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Cup And Ring Marked Rock (Prehistoric)

Site Name Torbhlaran

Classification Cup And Ring Marked Rock (Prehistoric)

Alternative Name(s) Torbhlaren

Canmore ID 39543

Site Number NR89SE 11

NGR NR 8622 9438

Datum OSGB36 - NGR


Ordnance Survey licence number 100057073. All rights reserved.
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Administrative Areas

  • Council Argyll And Bute
  • Parish Kilmichael Glassary
  • Former Region Strathclyde
  • Former District Argyll And Bute
  • Former County Argyll

Archaeology Notes ( - 1977)

NR89SE 11 8622 9438.

NR 861 943. A whale-back of rock, c.100' x 30', 12' high is sculptured with four cups-and-three-rings, one cup-and-two-rings, four cup-and-one-ring and two cup marks, all on level top surface. It is situated about 130 yds W of the road, and 230 yds SW of cup and ring marked rock NR89SE 5. The largest mark is 10" in diameter, deepest, 1/2".

R W B Morris and B Thomson 1969

NR 8621 9437: A cup and ring marked rock, generally as described. Surveyed at 1:2500.

Visited by OS (DWR) 7 May 1973

NR 8622 9438. This rock outcrop bears upwards of 15 cups on its level top surface. No rings could be identified with certainty.

Surveyed at 1/2500.

Visited by OS (TRG) 17 March 1977


Field Visit (June 1985)

The NE flank of this whale-backed rock outcrop, which is situated in an arable field 190m SW of the outcrop NR89SE 5, bears the much weathered remains of a group of cup-and-ring markings. The decoration comprises two cups with five partial rings, six cups with three rings, seven cups with two rings, thirteen with single rings (many of the ringed cups having gutters), and some sixty-eight plain cups. Part of the SE edge of the outcrop has been removed by blasting, and at least two shot-holes are visible (DES 1969, 6; Morris 1977, 122).

Visited June 1985


Radiocarbon Dating

NR 8622 9438 Excavations in 2004 and 2006 produced evidence for a stone and clay built platform encircling the eastern edge of the rock art site. This is the first archaeological activity of its kind to have been excavated in association with a Scottish (or British) rock art site. The site was investigated due to its uncharacteristic position in the valley bottom.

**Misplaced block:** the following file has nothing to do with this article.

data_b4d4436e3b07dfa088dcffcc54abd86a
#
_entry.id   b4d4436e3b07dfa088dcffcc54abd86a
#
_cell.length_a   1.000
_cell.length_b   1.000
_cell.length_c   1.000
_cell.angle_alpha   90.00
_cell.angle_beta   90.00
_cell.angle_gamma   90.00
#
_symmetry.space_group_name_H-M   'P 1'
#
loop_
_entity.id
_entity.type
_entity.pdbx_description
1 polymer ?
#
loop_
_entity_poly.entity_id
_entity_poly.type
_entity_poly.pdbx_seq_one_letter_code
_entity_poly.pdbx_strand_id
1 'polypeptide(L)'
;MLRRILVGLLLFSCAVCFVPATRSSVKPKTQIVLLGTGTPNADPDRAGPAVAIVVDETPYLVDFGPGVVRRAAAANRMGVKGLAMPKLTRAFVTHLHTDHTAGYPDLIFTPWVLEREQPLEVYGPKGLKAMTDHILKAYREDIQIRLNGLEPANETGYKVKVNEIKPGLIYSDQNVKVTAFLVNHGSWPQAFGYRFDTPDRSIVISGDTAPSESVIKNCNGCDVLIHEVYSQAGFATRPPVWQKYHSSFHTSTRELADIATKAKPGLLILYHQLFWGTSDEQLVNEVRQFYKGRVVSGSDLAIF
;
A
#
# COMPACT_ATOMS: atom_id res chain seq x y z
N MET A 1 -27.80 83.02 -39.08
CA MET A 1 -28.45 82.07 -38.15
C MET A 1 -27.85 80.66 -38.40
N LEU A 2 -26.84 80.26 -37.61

The platform was covered in large quantities of smashed quartz, including some possible quartz and coarse stone hammer stones. A charcoal-filled scoop had been cut into its top. The platform extended around the outcrop for 4m to the S, while to the N the platform is visible as an earthwork. Excavations beneath the platform to the S revealed a small posthole structure of c1.5m in diameter, c1m away from the rock art outcrop. The structure had been burnt down and was sealed beneath the platform.

The post-excavation is at a reasonably advanced stage and two radiocarbon dates have been obtained from SUERC, for the postholes sealed beneath the platform and for a charcoal scoop inserted into the top of the platform. The date from the posthole structure is 2580–2340 BC at 95.4% confidence (2570–2510 BC at 68.2% confidence). The date from the charcoal scoop is AD 680–890 at 95.4% confidence (AD 760–870 at 68.2% confidence). Both dates are on oak, with the potential for problems associated with old wood. Nevertheless, while the date from the charcoal scoop provides a terminus ante quem, the date obtained from the posthole structure may provide a terminus post quem for the construction of the platform. While these dates do not date

the rock art, they provide an indication of the likely date of the activities associated with the use of the rock art site. As such, these are the first dates obtained from a British rock art site.

Archive: Kilmartin House Trust/National Museums Scotland (intended)

Funder: British Academy, London Antiquaries, Scottish Antiquaries, AHRC

A Jones (University of Southampton), 2008


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